Associate Research Scientist, Department of Psychological and Brain Sciences
Aging is often associated with decline in cognitive function, particularly in the domain of memory. Both aging and memory decline are important risk factors for the development of Alzheimer’s disease, a neurodegenerative condition of increasing prevalence. Studies of elderly individuals, however, have demonstrated a range of memory ability such that a substantial portion perform within the normal range of young adults and can retain intact memory function to very old ages. Uncovering the neurobiological differences between aged individuals with intact memory and their memory-impaired counterparts will give a better understanding of the mechanistic drivers of impairment and assist in developing therapeutic interventions to target memory decline.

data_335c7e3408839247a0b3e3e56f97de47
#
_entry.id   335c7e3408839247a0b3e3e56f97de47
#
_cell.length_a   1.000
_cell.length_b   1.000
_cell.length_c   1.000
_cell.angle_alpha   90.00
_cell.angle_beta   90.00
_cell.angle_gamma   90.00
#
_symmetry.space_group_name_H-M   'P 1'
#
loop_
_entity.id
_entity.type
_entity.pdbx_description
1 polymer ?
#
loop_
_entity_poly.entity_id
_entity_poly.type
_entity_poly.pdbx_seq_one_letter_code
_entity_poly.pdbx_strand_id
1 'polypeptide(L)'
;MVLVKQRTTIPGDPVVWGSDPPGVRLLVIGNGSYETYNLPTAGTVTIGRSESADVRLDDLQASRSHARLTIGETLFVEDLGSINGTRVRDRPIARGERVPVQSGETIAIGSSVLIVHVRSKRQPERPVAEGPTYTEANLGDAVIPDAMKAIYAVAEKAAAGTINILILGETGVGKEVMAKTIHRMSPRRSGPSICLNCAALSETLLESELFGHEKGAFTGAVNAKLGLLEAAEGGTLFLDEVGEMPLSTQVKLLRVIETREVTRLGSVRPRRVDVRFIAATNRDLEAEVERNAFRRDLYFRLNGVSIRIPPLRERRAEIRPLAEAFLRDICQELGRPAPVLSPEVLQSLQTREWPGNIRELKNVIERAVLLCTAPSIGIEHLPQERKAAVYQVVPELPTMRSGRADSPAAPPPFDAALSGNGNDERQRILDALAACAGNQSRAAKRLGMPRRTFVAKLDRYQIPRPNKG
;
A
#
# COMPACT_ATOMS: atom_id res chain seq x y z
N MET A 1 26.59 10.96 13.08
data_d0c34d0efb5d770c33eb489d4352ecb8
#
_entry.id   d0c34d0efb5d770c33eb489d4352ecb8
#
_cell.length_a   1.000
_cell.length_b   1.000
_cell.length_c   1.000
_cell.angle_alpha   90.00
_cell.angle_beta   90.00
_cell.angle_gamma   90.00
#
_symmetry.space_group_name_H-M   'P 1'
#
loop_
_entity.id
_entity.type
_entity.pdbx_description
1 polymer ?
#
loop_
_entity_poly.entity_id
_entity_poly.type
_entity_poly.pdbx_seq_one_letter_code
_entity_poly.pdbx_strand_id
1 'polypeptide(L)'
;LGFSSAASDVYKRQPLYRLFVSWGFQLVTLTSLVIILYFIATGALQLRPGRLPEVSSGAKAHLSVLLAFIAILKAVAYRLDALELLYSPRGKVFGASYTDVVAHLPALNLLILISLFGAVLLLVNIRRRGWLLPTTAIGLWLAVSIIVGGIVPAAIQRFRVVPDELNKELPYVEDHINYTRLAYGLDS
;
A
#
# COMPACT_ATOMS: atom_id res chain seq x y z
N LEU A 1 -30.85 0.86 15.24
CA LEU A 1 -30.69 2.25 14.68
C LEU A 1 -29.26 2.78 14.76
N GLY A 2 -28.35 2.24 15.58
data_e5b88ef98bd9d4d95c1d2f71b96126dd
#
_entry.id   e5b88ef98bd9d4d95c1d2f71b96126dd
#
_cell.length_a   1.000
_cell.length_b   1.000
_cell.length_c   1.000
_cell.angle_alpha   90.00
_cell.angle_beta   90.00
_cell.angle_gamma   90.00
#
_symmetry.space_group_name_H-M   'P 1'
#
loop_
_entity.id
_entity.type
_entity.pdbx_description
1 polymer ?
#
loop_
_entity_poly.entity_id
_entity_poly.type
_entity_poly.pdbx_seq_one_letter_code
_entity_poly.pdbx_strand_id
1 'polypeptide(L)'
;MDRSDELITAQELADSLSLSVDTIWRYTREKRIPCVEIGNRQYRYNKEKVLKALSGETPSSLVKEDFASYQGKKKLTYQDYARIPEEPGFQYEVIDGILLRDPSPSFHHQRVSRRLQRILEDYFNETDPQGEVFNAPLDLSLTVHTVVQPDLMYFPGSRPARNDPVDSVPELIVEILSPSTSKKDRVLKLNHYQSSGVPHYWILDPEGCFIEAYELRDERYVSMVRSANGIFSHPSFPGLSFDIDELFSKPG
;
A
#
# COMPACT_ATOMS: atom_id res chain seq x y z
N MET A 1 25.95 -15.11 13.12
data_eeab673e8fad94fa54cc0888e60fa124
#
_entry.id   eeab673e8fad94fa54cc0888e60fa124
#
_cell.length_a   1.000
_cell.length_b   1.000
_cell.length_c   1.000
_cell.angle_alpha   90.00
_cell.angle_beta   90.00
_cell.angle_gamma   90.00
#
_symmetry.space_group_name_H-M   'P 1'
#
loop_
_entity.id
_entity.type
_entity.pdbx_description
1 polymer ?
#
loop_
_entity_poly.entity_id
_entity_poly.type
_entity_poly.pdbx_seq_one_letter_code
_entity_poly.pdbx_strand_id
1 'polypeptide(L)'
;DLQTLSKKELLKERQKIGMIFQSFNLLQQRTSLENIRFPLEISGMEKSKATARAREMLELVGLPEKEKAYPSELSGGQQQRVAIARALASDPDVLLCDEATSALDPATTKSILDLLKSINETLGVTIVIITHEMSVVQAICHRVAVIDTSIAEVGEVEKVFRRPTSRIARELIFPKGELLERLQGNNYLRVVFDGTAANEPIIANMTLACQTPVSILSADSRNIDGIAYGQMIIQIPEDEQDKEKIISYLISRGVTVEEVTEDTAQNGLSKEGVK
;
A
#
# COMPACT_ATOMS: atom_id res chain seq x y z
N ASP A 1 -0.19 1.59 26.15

Working in the laboratory of Dr. Michela Gallagher, my research examines brain gene expression patterns in an aged rat model that recapitulates the variability of memory performance seen in humans. Using high throughput microarray technology we have discovered patterns of gene expression unique to aged individuals with good memory, suggesting that retaining memory function with age requires adaptation of mechanisms typical of younger individuals. My ongoing research explores the regulation of unique gene patterns in relationship to performance on a variety of behavioral tasks and neuronal activity. In a recent collaboration with Dr. Jay Baraban, we are expanding our studies to investigate the role of microRNAs that regulate the downstream translation of mRNA in synaptic plasticity and learning in our aged model.